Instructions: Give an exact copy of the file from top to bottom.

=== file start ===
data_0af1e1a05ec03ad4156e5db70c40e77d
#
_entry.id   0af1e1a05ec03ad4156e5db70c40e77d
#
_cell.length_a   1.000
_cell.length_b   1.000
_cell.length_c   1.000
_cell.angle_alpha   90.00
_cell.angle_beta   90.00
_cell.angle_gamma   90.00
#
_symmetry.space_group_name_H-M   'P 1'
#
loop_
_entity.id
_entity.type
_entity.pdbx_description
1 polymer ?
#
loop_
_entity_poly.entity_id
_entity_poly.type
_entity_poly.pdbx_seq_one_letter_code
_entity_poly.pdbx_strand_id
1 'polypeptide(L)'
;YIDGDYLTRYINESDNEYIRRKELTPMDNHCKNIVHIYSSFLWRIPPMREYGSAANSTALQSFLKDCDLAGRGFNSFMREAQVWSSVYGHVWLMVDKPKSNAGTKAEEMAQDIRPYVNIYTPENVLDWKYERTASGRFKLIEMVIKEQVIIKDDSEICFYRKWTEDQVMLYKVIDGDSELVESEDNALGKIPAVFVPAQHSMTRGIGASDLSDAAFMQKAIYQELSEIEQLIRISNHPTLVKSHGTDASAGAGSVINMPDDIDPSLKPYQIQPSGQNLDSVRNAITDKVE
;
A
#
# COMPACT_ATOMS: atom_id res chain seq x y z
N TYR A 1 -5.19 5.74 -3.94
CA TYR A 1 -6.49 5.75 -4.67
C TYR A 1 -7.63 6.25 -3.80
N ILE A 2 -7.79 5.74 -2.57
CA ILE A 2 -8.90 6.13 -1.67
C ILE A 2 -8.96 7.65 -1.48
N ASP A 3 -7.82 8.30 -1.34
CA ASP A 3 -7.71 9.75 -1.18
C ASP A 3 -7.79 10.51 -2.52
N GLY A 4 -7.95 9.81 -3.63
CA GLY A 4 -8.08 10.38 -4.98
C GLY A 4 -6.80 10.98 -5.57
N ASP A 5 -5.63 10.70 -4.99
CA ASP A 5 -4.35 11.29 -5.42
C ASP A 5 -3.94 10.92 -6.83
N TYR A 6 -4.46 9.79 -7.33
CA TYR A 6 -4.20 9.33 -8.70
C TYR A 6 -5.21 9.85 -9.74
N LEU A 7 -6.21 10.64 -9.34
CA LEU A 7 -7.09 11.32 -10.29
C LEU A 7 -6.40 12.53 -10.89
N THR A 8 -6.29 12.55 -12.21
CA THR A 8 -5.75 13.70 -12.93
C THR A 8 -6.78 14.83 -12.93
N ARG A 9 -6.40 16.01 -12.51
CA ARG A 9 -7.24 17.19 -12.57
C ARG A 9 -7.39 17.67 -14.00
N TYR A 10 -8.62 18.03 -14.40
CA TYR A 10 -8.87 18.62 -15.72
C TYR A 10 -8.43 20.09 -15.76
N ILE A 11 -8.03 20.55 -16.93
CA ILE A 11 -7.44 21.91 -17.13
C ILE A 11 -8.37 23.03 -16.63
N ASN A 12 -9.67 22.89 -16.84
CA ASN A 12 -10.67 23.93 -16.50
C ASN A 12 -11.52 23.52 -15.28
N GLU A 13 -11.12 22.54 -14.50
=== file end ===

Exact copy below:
data_0af1e1a05ec03ad4156e5db70c40e77d
#
_entry.id   0af1e1a05ec03ad4156e5db70c40e77d
#
_cell.length_a   1.000
_cell.length_b   1.000
_cell.length_c   1.000
_cell.angle_alpha   90.00
_cell.angle_beta   90.00
_cell.angle_gamma   90.00
#
_symmetry.space_group_name_H-M   'P 1'
#
loop_
_entity.id
_entity.type
_entity.pdbx_description
1 polymer ?
#
loop_
_entity_poly.entity_id
_entity_poly.type
_entity_poly.pdbx_seq_one_letter_code
_entity_poly.pdbx_strand_id
1 'polypeptide(L)'
;YIDGDYLTRYINESDNEYIRRKELTPMDNHCKNIVHIYSSFLWRIPPMREYGSAANSTALQSFLKDCDLAGRGFNSFMREAQVWSSVYGHVWLMVDKPKSNAGTKAEEMAQDIRPYVNIYTPENVLDWKYERTASGRFKLIEMVIKEQVIIKDDSEICFYRKWTEDQVMLYKVIDGDSELVESEDNALGKIPAVFVPAQHSMTRGIGASDLSDAAFMQKAIYQELSEIEQLIRISNHPTLVKSHGTDASAGAGSVINMPDDIDPSLKPYQIQPSGQNLDSVRNAITDKVE
;
A
#
# COMPACT_ATOMS: atom_id res chain seq x y z
N TYR A 1 -5.19 5.74 -3.94
CA TYR A 1 -6.49 5.75 -4.67
C TYR A 1 -7.63 6.25 -3.80
N ILE A 2 -7.79 5.74 -2.57
CA ILE A 2 -8.90 6.13 -1.67
C ILE A 2 -8.96 7.65 -1.48
N ASP A 3 -7.82 8.30 -1.34
CA ASP A 3 -7.71 9.75 -1.18
C ASP A 3 -7.79 10.51 -2.52
N GLY A 4 -7.95 9.81 -3.63
CA GLY A 4 -8.08 10.38 -4.98
C GLY A 4 -6.80 10.98 -5.57
N ASP A 5 -5.63 10.70 -4.99
CA ASP A 5 -4.35 11.29 -5.42
C ASP A 5 -3.94 10.92 -6.83
N TYR A 6 -4.46 9.79 -7.33
CA TYR A 6 -4.20 9.33 -8.70
C TYR A 6 -5.21 9.85 -9.74
N LEU A 7 -6.21 10.64 -9.34
CA LEU A 7 -7.09 11.32 -10.29
C LEU A 7 -6.40 12.53 -10.89
N THR A 8 -6.29 12.55 -12.21
CA THR A 8 -5.75 13.70 -12.93
C THR A 8 -6.78 14.83 -12.93
N ARG A 9 -6.40 16.01 -12.51
CA ARG A 9 -7.24 17.19 -12.57
C ARG A 9 -7.39 17.67 -14.00
N TYR A 10 -8.62 18.03 -14.40
CA TYR A 10 -8.87 18.62 -15.72
C TYR A 10 -8.43 20.09 -15.76
N ILE A 11 -8.03 20.55 -16.93
CA ILE A 11 -7.44 21.91 -17.13
C ILE A 11 -8.37 23.03 -16.63
N ASN A 12 -9.67 22.89 -16.84
CA ASN A 12 -10.67 23.93 -16.50
C ASN A 12 -11.52 23.52 -15.28
N GLU A 13 -11.12 22.54 -14.50